The ports of entry on the Arizona Border mean jobs and money for the U.S. and Mexico. The University of Arizona says in 2016 Mexico sent $18.3 billion in exports through all Arizona ports, and U.S. Companies sold $11.9 billion dollars in goods to Mexico.
Moving legal commerce through the ports, and stopping efforts to smuggle illegal items is the work of U.S. Customs and Border Protection.
Millions of tons of Mexican produce pass through packing houses in Nogales.
Before they do, they come through the Nogales Mariposa Port of Entry.
Summer is the slack time here but it still gives a glimpse of the river of trucks that flows through the lanes.
The Mariposa port tested a cooperative program between the U.S. And Mexico that helps Customs inspectors from both countries work together for speed and efficiency. It been so successful it's spreading to other border ports.
The program lets inspectors know in advance what fees should be charged and what's supposed to be on each truck.
Officers also know how to find what's not supposed to be on the trucks.
Deputy Port Director Joe Agosttini says, “Most of the common hard narcotics that we see here: cocaine, heroin, methamphetamine and marijuana; and those are the most common ones that we encounter on a daily basis. What's really taking off right now is fentanyl, a very dangerous drug; that when you come in contact, you may die from the exposure."
Agosttini says inspectors work to move legal cargo quickly, to find and stop illegal loads they use a combination of technology and gut instinct.
"The training, the ability to read people, the ability to see when something is wrong on the conveyance, on the semi-trucks that are coming in. Nothing is going to replace that because even if you have technology a person has to learn how to operate that piece of technology."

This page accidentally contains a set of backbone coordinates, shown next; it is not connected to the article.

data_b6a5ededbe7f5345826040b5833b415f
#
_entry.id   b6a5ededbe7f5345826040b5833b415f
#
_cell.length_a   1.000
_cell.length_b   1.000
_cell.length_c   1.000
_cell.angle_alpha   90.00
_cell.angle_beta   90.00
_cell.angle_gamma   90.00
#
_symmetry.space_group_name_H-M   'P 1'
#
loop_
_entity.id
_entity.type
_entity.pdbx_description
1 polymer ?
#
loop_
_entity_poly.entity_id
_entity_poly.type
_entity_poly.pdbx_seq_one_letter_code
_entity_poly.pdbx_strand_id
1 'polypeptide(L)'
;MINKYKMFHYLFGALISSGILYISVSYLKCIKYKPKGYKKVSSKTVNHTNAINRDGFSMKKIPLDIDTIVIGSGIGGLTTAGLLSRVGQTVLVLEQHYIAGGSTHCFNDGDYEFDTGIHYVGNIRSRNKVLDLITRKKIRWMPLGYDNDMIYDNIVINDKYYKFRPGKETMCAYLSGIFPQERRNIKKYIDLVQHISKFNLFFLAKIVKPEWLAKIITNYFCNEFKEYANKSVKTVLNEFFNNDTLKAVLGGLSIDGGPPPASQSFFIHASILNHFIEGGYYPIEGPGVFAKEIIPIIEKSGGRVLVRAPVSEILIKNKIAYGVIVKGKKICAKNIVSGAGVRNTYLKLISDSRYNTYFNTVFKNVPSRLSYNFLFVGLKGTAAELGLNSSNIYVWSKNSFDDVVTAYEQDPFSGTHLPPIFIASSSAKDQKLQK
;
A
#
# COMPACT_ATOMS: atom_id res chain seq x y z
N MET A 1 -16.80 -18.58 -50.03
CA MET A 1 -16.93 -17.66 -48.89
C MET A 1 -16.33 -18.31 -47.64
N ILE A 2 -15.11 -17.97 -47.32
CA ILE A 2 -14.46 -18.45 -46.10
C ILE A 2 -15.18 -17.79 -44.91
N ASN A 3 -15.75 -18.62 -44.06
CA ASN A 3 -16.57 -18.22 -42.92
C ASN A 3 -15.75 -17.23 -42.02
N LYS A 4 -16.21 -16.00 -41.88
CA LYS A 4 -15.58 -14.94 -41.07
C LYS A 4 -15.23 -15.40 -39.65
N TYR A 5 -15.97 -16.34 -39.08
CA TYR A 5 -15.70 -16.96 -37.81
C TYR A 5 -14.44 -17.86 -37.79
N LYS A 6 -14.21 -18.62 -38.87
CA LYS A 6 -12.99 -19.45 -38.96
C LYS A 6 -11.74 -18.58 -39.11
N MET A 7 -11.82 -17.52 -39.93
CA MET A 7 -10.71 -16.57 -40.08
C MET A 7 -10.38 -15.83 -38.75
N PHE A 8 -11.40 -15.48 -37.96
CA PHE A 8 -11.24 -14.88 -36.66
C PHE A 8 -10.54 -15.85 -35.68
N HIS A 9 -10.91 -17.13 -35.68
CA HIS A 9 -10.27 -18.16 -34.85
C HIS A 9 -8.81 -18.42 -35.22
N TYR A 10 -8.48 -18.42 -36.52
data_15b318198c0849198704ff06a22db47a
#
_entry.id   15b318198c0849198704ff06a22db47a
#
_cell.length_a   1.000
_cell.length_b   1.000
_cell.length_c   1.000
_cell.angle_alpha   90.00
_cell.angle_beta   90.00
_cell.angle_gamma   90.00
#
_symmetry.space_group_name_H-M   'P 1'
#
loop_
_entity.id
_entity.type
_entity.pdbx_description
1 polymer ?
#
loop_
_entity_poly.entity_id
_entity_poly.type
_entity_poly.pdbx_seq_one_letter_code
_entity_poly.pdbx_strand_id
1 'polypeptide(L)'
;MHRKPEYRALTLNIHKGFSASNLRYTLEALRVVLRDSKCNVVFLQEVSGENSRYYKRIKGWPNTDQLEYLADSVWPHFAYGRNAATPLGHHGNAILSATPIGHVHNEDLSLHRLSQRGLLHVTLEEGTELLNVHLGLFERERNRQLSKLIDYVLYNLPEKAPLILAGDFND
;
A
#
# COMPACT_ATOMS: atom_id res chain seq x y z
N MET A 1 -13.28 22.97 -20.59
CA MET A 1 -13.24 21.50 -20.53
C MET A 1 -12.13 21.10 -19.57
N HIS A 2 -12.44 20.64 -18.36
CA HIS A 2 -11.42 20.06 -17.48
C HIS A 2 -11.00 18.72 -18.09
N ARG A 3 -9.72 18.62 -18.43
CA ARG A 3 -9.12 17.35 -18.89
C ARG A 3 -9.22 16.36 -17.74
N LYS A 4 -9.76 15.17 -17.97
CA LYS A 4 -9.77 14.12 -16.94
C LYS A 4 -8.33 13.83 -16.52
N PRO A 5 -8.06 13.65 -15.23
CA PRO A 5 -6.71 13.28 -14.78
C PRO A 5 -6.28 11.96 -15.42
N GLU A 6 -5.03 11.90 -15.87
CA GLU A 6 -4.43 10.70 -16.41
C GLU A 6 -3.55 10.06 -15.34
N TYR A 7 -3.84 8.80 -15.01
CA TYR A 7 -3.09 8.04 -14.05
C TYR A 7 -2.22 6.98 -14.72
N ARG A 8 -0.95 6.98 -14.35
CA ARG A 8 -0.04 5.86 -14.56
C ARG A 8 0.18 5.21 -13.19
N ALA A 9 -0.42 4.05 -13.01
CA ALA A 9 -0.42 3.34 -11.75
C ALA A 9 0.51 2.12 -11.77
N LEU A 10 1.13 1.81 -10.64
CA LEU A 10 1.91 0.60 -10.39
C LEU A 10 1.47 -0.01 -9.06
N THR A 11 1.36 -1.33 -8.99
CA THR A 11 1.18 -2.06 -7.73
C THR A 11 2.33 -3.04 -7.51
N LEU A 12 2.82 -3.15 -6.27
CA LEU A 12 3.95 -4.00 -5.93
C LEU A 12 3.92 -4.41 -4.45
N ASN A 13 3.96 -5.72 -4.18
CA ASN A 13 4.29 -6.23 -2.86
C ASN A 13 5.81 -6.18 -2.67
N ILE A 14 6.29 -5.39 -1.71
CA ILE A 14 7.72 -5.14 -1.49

Powerful X-rays can scan trucks and trailers bumper to bumper and officers learn to look for signs a vehicle was altered to hide illegal loads.
Agosttini says, "A little shiny screw; there must have been a reason why the screw was removed. And many times it was a legitimate reason why that happened but our job is to verify--trust but verify all the time."
Away from the cargo part of the port, personal vehicles go through a different X-ray, with drivers and passengers inside.
CBP says the power of the X-ray here is so low that you could go through about 200 times before you accumulate the dose you'd get in a normal chest X-ray but even so, if going through the X-ray concerns you, you can step out and an officer will drive through for you."
Mexican visitors with a border crossing card may head to Tucson for shopping for instance. The card lets them travel 75 miles north of the border. They need different documents to legally go deeper than that.